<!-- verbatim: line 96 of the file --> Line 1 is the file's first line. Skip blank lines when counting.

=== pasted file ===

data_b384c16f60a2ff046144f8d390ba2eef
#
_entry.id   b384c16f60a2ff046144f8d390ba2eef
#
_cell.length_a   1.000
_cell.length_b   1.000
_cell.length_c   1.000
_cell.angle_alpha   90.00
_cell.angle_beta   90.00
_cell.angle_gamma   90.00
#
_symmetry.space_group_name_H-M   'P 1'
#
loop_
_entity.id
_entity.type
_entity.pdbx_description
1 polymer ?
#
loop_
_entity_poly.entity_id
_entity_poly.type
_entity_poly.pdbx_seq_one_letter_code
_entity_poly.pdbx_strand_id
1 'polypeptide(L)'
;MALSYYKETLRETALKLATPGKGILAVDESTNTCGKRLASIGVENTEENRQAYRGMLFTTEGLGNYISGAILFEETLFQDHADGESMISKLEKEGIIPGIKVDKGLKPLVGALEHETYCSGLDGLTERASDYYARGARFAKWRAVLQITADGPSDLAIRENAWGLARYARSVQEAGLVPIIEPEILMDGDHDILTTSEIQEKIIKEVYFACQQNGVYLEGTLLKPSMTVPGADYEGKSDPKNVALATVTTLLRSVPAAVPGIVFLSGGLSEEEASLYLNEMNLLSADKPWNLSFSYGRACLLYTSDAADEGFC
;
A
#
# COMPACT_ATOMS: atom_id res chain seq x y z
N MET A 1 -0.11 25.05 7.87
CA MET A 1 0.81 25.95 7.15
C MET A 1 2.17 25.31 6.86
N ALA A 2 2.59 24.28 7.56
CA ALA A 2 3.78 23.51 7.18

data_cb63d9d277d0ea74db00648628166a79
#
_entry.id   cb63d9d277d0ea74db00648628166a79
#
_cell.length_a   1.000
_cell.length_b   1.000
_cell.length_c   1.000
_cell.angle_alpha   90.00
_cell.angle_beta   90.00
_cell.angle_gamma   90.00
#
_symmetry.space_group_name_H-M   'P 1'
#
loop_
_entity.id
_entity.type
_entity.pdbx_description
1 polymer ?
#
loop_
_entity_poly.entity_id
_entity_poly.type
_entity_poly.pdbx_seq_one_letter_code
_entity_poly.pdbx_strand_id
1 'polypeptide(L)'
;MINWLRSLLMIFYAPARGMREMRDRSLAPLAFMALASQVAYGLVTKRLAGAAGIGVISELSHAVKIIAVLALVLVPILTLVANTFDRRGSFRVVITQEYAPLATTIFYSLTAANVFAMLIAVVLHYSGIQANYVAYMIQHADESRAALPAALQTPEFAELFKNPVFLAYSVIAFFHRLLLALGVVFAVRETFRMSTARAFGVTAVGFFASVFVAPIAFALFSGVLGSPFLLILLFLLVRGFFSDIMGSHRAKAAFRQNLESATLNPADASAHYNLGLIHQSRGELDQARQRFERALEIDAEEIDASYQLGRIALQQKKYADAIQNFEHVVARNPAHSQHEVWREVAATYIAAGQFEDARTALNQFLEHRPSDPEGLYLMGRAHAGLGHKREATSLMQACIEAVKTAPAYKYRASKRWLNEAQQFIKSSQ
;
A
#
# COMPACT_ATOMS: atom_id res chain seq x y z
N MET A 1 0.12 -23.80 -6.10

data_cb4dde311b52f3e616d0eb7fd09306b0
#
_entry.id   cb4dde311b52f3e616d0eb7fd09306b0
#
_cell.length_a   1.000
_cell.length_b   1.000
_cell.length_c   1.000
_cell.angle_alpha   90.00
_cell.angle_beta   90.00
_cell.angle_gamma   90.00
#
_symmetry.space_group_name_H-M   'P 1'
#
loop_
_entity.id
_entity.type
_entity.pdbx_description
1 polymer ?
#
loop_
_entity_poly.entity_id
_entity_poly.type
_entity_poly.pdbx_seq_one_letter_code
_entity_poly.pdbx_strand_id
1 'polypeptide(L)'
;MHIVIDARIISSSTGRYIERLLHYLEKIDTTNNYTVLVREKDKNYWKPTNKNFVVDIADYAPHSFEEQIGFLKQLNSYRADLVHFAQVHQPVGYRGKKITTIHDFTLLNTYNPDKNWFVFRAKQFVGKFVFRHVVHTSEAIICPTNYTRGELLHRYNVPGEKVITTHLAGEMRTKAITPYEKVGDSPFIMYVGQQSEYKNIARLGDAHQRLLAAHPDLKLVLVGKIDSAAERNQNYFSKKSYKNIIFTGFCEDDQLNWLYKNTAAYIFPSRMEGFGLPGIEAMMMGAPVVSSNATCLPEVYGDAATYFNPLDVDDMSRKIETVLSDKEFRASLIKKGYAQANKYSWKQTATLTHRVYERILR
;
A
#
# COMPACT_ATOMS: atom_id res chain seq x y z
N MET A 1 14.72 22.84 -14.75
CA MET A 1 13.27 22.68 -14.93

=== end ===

# COMPACT_ATOMS: atom_id res chain seq x y z